"How you been?" asked the bus driver, as he wheeled away from the curb. "Ain't seen you in a while."

"Professor, you'd better get your glasses checked," I said, as I dropped three quarters down the hatch and slid into the seat behind his left shoulder. "Been back from vacation for a month. How can you forget a face as beautiful as this one?"

"Listen," said the busie, "there are lots of faces I'd like to forget. People get on here all day long and all they do is give me lip."

"What kind of lip?"

"Mister, I'm talking about stuff you'd never hear in church. Like this lady yesterday. I pick her up at Wisconsin and Macomb and she wants to know if I go past Union Station. I tell her, 'Get on and I'll get you there.' But that's not good enough for her. Oooooh, no. She says, 'Do you go there?' I say, 'No, lady, I don't go there, but I go to where you can get a bus that does go there.' And all this time there's a whole bus full of people trying to get to work on time. Finally, the lady says she isn't going to get on the bus because she doesn't like my attitude. And then she insults my parentage, if you know what I mean."

"I know exactly what you mean. I've used that word a few times myself. But hey, isn't your skin getting a little thin? That's just one lady. You think you're the only person in Washington who has to deal with a person now and then who's a pain in the hindquarters?"

"Who said she was the only one? Mister, I haven't told you the half of it. I get people who ask me to let them out in the middle of the block and then curse me out when I tell them I can't. I tell some guy his transfer isn't any good and he threatens to punch me out. I get people who want to get on with dogs and they threaten to have the dog chew on my leg when I tell them no. I'm telling you, this job is dangerous."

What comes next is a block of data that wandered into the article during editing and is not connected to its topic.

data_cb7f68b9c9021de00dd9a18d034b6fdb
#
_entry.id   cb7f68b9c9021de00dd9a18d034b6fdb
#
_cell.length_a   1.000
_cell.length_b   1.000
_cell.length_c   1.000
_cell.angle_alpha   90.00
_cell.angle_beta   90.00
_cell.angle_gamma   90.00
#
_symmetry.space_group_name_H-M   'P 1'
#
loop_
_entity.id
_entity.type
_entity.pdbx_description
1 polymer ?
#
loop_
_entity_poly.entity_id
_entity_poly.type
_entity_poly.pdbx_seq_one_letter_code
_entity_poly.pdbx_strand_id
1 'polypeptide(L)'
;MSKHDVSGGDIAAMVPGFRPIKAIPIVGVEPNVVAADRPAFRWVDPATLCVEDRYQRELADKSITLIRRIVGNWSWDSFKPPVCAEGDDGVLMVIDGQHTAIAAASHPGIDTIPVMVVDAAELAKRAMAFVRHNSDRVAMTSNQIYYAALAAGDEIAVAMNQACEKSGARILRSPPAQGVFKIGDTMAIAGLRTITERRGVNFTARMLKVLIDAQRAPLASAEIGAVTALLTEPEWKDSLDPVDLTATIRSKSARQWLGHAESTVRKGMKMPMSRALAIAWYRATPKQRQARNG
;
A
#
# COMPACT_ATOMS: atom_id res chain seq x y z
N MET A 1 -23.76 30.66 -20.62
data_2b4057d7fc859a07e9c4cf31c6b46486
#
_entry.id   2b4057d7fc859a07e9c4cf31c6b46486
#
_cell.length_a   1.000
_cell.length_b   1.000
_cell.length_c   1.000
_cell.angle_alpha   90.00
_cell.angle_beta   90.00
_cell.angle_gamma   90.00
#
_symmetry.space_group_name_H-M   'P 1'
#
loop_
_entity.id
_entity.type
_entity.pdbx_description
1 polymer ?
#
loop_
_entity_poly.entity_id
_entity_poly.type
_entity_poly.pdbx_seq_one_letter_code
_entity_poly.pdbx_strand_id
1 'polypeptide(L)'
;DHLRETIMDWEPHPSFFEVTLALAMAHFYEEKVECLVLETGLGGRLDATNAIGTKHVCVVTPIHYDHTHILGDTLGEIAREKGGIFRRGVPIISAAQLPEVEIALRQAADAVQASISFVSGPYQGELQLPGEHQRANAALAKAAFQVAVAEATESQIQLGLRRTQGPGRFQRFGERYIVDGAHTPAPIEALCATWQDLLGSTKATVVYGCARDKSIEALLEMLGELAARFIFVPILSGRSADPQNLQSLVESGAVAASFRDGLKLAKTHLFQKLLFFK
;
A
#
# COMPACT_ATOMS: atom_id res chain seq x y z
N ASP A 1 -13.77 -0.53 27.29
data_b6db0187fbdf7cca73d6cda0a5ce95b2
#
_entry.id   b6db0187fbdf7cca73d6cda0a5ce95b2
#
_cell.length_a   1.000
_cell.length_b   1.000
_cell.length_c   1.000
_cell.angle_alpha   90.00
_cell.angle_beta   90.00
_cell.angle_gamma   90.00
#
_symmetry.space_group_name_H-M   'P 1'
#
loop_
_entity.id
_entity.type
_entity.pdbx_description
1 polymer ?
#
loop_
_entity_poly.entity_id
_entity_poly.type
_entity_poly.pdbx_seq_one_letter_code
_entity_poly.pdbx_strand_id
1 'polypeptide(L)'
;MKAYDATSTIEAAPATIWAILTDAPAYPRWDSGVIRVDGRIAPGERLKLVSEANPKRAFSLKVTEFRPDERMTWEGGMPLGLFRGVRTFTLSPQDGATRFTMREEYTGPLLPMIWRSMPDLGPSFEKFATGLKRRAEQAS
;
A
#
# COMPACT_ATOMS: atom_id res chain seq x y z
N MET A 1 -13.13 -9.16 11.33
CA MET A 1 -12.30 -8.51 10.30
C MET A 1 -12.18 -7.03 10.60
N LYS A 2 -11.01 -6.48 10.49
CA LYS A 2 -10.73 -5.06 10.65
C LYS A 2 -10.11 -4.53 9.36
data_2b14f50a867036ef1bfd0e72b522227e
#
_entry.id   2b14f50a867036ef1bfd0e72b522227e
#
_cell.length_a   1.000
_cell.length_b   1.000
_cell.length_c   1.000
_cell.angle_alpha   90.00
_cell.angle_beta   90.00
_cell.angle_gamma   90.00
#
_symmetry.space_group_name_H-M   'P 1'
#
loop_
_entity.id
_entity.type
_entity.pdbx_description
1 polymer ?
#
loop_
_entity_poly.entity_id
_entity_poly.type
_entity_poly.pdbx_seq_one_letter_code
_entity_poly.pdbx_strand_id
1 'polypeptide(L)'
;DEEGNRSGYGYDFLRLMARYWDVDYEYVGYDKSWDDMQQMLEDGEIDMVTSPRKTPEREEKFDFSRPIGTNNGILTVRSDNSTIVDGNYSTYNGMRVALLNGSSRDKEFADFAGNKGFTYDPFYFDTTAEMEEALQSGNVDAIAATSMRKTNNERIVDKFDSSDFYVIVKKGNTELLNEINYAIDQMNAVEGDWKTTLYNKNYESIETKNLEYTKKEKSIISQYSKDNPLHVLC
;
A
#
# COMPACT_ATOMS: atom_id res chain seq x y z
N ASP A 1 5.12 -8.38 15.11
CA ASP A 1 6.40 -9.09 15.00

"Lot of people would trade with you, my man. Sitting in air conditioning all day. Plenty of coffee breaks. Nice pension. Eighteen grand a year to start."

"I'm glad you think it's so wonderful. You ever try to steer one of these? You ever sniff gas fumes for eight straight hours? You ever get a bus in the morning where the air conditioning doesn't work and they tell you, sorry, Charlie? This is physical work, my friend. And it's public relations, too. If anything ever breaks, they blame me, not some maintenance man back in the garage."

"So why don't you quit? The Sunday paper's full of jobs. The president says things are getting better."

The busie snorted. "The president? Air conditioning never breaks on the president."

"OK, maybe not," I conceded. "But are you seriously going to tell me you have a tougher job than, say, a cop? Or a fireman? Or a fourth-grade teacher with a classroom full of monsters?"

"At least they know what to expect," said the busie, as he zoomed around Dupont Circle. "I never know what I'm going to get. Right up there, at the next stop, a drunk might get on. Or a kid with a gun. Back when I started, there was respect for the bus driver, same as there was for the cop and the fireman, like you mentioned. But not now."

"You ever heard of the expression, 'Kill 'em with kindness?' " I asked, as he turned down K Street and into the thickest part of a morning rush hour. "Why don't you just decide that you're going to be the one bus driver in Washington who smiles and wishes everyone a good morning?"

"I tried that once," said the busie. "For one week, I decided to say hello to everyone who got on, to call out all the stops and to say goodbye to everyone as they got off."

"What happened?"

"The first morning, some lady says, 'Driver, could you please cut out all that talking? I like to read the paper on the bus and it's distracting.' So I said the heck with it."

Fifteenth Street loomed. I gathered up my jacket and started for the front door. "You paint a pretty grim picture," I told the busie, as he veered toward the curb.

"My mother always told me to tell the truth," he replied. "I wish it wasn't the truth, but I know it is, and so does every bus driver in this whole town."